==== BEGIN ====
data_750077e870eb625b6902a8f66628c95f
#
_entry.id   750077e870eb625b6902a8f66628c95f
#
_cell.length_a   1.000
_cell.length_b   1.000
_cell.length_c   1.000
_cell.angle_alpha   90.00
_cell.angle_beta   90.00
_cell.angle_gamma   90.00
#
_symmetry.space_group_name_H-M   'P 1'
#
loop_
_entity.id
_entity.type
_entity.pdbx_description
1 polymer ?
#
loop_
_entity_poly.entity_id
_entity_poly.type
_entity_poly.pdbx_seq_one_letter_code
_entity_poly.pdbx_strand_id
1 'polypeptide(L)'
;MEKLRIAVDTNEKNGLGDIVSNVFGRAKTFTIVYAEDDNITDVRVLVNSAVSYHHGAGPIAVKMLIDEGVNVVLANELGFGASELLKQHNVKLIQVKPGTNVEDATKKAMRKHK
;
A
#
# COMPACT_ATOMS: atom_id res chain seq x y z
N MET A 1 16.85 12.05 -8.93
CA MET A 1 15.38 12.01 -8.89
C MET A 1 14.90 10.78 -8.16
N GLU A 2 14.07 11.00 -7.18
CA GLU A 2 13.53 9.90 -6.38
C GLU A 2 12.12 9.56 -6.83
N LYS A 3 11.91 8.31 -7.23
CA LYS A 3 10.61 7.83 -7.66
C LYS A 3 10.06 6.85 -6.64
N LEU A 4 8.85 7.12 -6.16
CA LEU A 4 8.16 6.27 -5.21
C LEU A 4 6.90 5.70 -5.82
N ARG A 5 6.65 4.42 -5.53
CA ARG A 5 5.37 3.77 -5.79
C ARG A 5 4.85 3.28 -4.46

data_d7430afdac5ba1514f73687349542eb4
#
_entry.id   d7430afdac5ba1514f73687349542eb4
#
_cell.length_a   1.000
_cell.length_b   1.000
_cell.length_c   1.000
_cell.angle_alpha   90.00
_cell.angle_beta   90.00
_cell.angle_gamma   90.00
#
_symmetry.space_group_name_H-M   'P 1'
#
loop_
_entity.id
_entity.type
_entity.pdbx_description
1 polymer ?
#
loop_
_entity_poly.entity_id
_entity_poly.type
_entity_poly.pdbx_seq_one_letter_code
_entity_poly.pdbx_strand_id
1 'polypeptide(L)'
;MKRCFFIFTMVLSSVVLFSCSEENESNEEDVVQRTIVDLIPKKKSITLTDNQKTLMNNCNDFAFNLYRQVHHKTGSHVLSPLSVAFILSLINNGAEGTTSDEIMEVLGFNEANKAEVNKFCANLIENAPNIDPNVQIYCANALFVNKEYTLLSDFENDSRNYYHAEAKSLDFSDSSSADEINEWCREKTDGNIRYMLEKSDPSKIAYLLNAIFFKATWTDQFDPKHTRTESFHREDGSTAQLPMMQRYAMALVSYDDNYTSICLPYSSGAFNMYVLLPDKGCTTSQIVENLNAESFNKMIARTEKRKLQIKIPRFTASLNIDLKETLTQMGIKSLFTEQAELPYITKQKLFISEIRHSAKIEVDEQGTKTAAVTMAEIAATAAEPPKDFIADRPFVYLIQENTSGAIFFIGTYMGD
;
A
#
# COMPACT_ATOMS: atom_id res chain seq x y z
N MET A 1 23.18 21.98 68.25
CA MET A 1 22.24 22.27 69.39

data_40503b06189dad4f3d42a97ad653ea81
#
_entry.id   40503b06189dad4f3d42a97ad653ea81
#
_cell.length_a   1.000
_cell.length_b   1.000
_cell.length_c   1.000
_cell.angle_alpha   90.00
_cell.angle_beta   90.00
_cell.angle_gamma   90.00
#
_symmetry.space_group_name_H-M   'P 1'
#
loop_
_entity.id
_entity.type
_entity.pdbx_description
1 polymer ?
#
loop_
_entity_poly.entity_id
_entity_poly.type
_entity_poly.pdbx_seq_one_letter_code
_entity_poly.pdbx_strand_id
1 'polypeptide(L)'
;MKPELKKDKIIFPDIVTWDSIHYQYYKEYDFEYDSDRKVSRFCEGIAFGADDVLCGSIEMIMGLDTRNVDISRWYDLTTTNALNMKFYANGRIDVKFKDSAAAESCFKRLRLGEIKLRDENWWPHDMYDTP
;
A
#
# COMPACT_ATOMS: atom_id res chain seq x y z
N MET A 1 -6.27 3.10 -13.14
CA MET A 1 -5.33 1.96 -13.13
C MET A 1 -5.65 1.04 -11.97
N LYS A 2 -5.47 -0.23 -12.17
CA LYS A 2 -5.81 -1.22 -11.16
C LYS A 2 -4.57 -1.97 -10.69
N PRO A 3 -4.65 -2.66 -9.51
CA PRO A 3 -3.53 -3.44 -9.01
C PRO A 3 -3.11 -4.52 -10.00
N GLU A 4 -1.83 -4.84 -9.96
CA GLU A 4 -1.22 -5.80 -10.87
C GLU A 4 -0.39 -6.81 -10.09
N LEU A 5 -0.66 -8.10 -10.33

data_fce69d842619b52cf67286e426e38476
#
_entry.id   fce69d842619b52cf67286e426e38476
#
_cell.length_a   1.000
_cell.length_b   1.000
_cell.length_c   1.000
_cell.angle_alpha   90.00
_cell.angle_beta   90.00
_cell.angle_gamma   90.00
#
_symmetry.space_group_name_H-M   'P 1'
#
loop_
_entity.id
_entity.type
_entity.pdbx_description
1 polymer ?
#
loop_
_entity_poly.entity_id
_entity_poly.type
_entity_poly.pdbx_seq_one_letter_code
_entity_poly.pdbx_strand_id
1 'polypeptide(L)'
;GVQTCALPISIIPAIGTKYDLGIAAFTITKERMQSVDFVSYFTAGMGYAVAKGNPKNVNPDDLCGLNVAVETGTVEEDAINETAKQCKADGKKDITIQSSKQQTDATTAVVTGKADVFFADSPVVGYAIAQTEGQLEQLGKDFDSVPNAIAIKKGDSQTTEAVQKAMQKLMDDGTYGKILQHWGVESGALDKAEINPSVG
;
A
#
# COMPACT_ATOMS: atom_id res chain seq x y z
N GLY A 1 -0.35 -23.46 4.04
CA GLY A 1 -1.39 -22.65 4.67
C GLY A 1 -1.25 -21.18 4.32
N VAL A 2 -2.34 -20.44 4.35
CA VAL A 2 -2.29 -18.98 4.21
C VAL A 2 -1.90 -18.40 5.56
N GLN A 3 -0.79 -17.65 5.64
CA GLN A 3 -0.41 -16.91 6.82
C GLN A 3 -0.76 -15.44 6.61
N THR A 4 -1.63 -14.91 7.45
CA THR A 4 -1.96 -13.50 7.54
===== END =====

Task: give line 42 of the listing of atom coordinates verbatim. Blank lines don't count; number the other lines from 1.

C LEU A 4 6.90 5.70 -5.82